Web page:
Back to business, and inside the workshop Giuseppe strikes up a conversation. He's got some papers for Vito - they're a gift, for reasons to do with the story which aren't explained - but he also sells guns, ammo, Molotov cocktails, lockpicks and other useful items. Vito says goodbye to Giuseppe, but as he leaves he's accosted by a couple of muggers, who want all his "dough", inevitably. He pulls a gun. "Oh okay... wrong guy, wrong guy!" As they beat it though, a beat cop rolls up and threatens to arrest Vito unless he can produce a firearms licence. That's one option (assuming you have one), the others being to try and bribe the cop (which might work), or, for the purposes of the demo, to simply leg it.
2K Czech says the police system will be aggressive, but that the goal is really to enforce realistic behaviour; to get whoever's controlling Vito to act like a real wiseguy. By this stage the explanation's almost redundant. Vito races off down the street, pursued by the cop, who's by now hurling abuse and tooting on his police whistle, before leaping over a chain fence and ducking down behind a dumpster. The police, 2K points out, only have a physical description - one of the game's degrees of wanted rating - so getting clear of them is fairly easy, and then losing them completely is simply a matter of switching outfits at any store or apartment.
Vito needs a car to make his way across down to Millville, so he breaks into a nearby Kingfisher, one of more than 50 fictional vehicles inspired by period equivalents. Breaking a window is an option, but will attract attention, so since we're on a quiet street Vito spends a bit of time using his lockpick by way of a pop-up for shifting pins within the mechanism. As he pulls away, darkness is falling - or rather 2K Czech is drawing a veil of darkness purposefully across Empire Bay - and the streets are quieter, the lighting very different. Without driving the car it's tough to judge the handling, but when rain starts to fall later the back steps out more noticeably at speed, and although we don't see one, 2K says that car chases with bullets flying will smash individual windows, pepper the bodywork with bullet holes, deflate tyres and generally assault the player's composure.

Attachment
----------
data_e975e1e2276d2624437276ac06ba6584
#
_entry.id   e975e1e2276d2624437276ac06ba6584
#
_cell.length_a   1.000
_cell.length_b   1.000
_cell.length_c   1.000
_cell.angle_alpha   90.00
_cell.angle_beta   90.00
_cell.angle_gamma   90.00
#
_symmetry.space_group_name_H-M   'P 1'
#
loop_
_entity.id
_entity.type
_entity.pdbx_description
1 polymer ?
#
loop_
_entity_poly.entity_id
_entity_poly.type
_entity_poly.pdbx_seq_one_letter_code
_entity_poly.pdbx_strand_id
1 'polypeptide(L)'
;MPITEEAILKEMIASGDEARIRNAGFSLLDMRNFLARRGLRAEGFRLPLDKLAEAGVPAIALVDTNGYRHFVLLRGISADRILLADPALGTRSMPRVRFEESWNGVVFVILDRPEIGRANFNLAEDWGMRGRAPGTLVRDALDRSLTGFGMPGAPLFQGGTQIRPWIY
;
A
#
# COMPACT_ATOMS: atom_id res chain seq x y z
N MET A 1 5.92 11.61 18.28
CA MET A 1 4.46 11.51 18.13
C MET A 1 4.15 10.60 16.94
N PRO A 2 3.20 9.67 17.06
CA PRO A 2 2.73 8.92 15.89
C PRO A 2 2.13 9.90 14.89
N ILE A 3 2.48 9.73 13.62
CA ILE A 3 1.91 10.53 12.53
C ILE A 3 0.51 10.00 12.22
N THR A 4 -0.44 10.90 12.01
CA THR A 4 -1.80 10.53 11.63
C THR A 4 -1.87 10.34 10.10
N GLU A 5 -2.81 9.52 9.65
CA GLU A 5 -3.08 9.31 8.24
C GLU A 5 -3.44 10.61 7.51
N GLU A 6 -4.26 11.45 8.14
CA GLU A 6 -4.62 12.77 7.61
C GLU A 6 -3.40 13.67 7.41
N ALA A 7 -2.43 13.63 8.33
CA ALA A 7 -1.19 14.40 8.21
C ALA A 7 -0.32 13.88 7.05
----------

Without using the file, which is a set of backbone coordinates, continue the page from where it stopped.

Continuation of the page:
Arriving at the Millville body shop, Vito sees that there are two night watchmen chatting inside. Using basic stealth - if you think a guard can see you, he probably can - Vito lurks outside and waits for one of them to head out for a leak, before choking him off and hiding him in the shadows. He then confronts the remaining guard. The combat system is simplistic - light and heavy attacks and an evade button - but together with context-sensitive finishing moves it settles things quickly and convincingly. With the guard on the ground, Vito takes Molotovs to the cars in the shop, and they set fire to the whole building in the process. Sirens start to wail, and before Vito can make his escape there are cops outside, with whom he trade bullets.
Taking a hit isn't immediately fatal, but like the police system 2K has been aggressive here, and warns us that getting shot at all is extremely bad news, and once you're more than a little outnumbered getting shot is pretty inevitable. Likewise, shooting a cop is the game's ultimate crime, and will result in an increased police presence on the streets, a firm description of Vito in their minds, and little chance of proceeding simply. With these rules to consider, Vito nicks the last remaining car and shoots off into the night, dodging a road block a few streets over and then ducking into an alley, leaving the flashing lights to stream past in his rear-view mirror. He then reverses out and heads to a nearby friendly body shop to change his licence plate and car colour.
It's a standard feature, perhaps, but the weightiness of the game's construction suggests it will be an unwanted nuisance, eating into the 500 bucks you were promised, rather than an incidental act of no real consequence. 2K points out that the body shop can also be used to fit expensive upgrades - new engine parts, handling improvements and ornaments. The point about expense is arguably the game in microcosm: by the time you want to spend the money, it will be on a car that you have fought hard to pay for, and you'll do it because it's the status symbol of a gangster.
In a sense it's no wonder that Mafia II was delayed until next year (something 2K Czech simply puts down to the fact it isn't finished), because the developer isn't merely constructing an open-world playground into which you can pour out your frustrations by running people over, firing rocket launchers at helicopters and dressing up ridiculously. It's constructing a life within The Life, no doubt grading itself by the authenticity of the behaviour it can elicit from you, rather than the authenticity of the sort of world into which we're used to marching and then behaving absurdly. Doing so is about mastering the details, and that takes time. The fascinating thing to discover won't necessarily be whether the developer achieves that, but what kind of story it then brings you to tell by the quality of your actions.
Mafia II is due out for PC, PS3 and Xbox 360 in early 2010.